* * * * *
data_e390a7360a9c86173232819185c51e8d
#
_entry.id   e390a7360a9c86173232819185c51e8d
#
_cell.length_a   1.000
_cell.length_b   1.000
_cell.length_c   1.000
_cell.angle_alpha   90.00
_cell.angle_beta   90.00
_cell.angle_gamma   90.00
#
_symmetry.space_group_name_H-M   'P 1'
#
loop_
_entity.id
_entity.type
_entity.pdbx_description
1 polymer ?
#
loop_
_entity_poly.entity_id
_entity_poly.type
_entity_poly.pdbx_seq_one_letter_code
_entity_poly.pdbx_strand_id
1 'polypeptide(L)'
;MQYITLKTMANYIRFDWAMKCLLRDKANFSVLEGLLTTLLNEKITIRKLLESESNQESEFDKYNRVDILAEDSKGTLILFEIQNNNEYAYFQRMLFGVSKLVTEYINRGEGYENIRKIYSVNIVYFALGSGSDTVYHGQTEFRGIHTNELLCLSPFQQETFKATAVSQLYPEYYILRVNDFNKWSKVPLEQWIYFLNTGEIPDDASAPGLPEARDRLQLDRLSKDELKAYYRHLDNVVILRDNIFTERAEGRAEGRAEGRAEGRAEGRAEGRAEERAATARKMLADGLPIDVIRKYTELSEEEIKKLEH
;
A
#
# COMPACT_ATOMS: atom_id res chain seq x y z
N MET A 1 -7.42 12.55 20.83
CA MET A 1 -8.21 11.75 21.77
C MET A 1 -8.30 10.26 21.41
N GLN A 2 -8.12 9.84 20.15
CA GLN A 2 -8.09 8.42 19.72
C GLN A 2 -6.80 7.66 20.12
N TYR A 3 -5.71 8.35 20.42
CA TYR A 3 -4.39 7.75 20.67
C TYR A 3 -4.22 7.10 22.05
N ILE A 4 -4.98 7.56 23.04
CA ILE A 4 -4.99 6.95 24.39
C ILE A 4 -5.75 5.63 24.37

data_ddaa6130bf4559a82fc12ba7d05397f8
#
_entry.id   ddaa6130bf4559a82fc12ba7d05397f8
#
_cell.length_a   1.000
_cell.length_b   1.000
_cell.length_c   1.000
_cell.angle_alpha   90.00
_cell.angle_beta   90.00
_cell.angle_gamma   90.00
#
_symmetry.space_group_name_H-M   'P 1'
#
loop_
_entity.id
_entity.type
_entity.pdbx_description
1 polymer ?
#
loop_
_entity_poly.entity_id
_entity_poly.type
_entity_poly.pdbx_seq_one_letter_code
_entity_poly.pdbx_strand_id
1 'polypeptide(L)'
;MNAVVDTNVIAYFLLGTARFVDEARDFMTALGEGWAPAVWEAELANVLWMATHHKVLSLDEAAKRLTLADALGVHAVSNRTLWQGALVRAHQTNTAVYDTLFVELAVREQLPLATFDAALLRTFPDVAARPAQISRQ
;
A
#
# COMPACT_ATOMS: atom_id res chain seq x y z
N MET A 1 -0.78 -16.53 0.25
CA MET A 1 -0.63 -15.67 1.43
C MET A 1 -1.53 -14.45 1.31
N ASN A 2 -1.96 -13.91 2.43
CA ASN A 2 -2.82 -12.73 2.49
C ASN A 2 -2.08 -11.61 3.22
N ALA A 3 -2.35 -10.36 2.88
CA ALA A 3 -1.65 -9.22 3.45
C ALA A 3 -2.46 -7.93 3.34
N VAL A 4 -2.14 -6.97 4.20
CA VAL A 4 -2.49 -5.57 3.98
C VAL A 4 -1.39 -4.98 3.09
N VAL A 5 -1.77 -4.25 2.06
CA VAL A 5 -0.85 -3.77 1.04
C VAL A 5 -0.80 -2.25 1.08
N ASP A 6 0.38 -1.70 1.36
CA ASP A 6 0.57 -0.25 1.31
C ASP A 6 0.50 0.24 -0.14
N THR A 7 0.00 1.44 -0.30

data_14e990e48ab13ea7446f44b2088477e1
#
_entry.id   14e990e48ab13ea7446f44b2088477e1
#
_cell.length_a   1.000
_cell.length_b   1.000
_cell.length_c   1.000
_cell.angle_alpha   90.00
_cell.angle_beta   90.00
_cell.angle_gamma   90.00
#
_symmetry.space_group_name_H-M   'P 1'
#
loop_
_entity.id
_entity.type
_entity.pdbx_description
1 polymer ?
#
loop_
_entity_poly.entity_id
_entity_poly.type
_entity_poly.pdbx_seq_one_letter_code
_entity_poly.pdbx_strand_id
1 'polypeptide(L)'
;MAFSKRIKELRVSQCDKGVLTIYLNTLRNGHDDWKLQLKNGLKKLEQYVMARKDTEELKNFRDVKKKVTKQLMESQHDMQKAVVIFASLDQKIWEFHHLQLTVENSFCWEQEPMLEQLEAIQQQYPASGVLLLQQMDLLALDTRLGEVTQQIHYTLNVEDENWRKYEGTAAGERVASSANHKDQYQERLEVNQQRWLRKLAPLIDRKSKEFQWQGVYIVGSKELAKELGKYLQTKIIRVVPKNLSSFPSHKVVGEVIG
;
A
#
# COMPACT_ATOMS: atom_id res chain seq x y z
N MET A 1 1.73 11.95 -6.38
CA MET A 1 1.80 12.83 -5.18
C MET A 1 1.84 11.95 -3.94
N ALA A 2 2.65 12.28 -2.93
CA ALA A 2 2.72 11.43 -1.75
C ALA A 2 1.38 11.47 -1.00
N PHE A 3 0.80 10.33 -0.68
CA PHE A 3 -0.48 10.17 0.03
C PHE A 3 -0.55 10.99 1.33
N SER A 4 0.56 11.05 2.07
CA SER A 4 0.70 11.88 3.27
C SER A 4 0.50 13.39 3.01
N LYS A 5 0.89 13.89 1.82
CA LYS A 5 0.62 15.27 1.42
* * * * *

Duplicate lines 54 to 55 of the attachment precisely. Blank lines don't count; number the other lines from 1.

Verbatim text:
_symmetry.space_group_name_H-M   'P 1'
#